13. Passports, birth certificates, death certificates, marriage licenses and social security cards (originals)
14. Lists of family doctors, prescription medication and contact information for health care providers and pharmacies
15. Paperwork related to investments, bank accounts and retirement plans
16. Vehicle titles and spare keys
18. Stocks and bonds
19. Certificates of deposit
20. Electronic files like photos, videos, storage drives, etc.
Safeguarding your most valuable records within a fireproof fortress costs a bit more than buying a standard filing cabinet. Luckily, you can find used, name brand cabinets at Arnolds for a fraction of the cost of buying new. Start shopping now.Visit Susan Jennings on Google+
As the saying goes, you only get one chance to make a first impression, and this is especially true with reception furniture. Your reception area is often the first place customers, clients, job candidates and investors interact with your business, so you want to ensure that they have a positive experience from the moment they enter the room.
Selecting furniture that is functional, stylish, sturdy and that shares a story about your company with visitors might require a little extra homework, but the end result should be well worth the extra effort.
Here’s what to think about before you start shopping:
1. Size: Considerations you need to make include the square footage of both your waiting room and the area where you want to position the desk, as well as the number of people who will be using it. The desk should be positioned such that visitors will see it as soon as they enter your office and it should have a good view of the entire waiting room area. If you have more than one receptionist, you’ll want to make sure the desk is large enough to accommodate each person who’s using it. Shop for a desk that matches the scale of your waiting room; ie: don’t buy a huge desk to fit in a small space or a tiny desk to fit in a cavern. Remember you’ll need to fit other furniture in the reception area as well, too, like seating and tables for visitors, so don’t forget to leave room for those pieces when taking measurements.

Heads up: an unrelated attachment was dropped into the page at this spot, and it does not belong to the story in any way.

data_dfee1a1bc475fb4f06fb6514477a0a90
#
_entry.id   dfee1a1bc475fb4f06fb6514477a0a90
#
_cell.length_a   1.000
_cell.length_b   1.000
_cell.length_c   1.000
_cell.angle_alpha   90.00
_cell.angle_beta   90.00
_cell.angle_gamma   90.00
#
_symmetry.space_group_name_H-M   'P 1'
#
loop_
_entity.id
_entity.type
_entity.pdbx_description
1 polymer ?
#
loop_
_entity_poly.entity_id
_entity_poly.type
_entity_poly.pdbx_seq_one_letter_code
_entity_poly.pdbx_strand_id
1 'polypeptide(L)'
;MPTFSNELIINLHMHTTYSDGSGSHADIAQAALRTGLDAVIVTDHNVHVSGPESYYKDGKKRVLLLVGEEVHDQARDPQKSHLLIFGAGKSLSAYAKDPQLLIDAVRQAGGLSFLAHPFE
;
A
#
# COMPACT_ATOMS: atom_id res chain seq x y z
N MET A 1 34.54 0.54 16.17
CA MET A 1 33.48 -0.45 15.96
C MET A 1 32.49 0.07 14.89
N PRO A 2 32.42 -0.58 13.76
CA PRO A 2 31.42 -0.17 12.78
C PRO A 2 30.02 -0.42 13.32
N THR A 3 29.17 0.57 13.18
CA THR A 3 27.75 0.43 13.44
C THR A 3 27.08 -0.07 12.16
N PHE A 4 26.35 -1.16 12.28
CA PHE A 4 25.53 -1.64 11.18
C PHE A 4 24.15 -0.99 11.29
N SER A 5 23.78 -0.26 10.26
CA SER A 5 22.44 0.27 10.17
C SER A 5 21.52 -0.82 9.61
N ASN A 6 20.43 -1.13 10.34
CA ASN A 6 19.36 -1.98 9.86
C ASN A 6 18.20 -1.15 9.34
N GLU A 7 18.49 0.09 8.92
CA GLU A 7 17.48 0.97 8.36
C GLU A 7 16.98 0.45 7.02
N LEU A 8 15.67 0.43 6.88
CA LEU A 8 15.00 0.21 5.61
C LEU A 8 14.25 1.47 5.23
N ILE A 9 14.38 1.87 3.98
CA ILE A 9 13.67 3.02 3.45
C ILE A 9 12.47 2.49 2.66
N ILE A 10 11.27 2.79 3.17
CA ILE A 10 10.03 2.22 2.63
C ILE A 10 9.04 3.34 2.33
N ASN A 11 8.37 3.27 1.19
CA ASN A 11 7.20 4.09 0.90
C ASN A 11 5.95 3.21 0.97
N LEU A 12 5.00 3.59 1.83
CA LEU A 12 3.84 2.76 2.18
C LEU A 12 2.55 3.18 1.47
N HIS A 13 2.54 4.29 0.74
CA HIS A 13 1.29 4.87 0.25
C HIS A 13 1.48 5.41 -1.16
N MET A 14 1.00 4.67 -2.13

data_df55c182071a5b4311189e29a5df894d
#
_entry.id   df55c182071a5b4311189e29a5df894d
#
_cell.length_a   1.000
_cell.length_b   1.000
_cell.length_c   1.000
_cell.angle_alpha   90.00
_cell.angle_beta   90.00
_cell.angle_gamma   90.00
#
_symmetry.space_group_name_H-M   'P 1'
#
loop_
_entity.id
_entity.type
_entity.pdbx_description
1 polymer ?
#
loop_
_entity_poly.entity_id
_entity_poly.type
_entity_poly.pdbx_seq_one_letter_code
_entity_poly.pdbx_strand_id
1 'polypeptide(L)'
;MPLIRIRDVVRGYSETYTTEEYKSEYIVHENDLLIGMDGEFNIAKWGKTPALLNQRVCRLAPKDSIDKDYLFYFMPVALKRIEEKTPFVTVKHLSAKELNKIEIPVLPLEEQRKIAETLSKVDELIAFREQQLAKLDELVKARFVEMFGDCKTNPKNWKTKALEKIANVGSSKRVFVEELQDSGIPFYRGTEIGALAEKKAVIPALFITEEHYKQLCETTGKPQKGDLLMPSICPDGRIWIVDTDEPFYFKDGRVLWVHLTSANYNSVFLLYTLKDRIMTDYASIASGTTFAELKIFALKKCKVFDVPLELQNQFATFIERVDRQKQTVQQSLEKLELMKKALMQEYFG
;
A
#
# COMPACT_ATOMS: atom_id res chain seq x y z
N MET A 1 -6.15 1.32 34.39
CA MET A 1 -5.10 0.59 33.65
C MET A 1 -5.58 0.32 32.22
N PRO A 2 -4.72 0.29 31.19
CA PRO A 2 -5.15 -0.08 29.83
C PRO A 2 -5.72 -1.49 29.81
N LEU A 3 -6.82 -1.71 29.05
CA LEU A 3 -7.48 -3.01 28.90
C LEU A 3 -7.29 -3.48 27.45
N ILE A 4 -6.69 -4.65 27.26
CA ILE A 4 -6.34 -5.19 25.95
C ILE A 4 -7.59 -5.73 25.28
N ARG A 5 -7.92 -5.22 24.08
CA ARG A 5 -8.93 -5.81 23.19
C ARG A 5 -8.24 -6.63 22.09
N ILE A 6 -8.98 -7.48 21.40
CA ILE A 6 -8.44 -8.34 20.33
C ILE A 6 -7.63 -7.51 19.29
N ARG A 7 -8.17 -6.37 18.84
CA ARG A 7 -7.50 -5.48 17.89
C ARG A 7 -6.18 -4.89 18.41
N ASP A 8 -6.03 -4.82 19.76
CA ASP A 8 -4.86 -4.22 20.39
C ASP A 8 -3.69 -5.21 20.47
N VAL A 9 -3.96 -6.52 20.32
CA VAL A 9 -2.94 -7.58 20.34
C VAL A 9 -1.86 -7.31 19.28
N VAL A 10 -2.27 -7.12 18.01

2. Function: Each piece of reception furniture you purchase should have a specific job, so it’s important to think about what those jobs are before buying anything. For instance:
- In addition to greeting visitors, will your receptionist be doing any other type of work, like filing, data entry, mailing, etc., that might require extra space and/or equipment?
- Will visitors need space to sign-in or fill out paperwork?
- How many visitors do you expect to be in the reception area at any given time?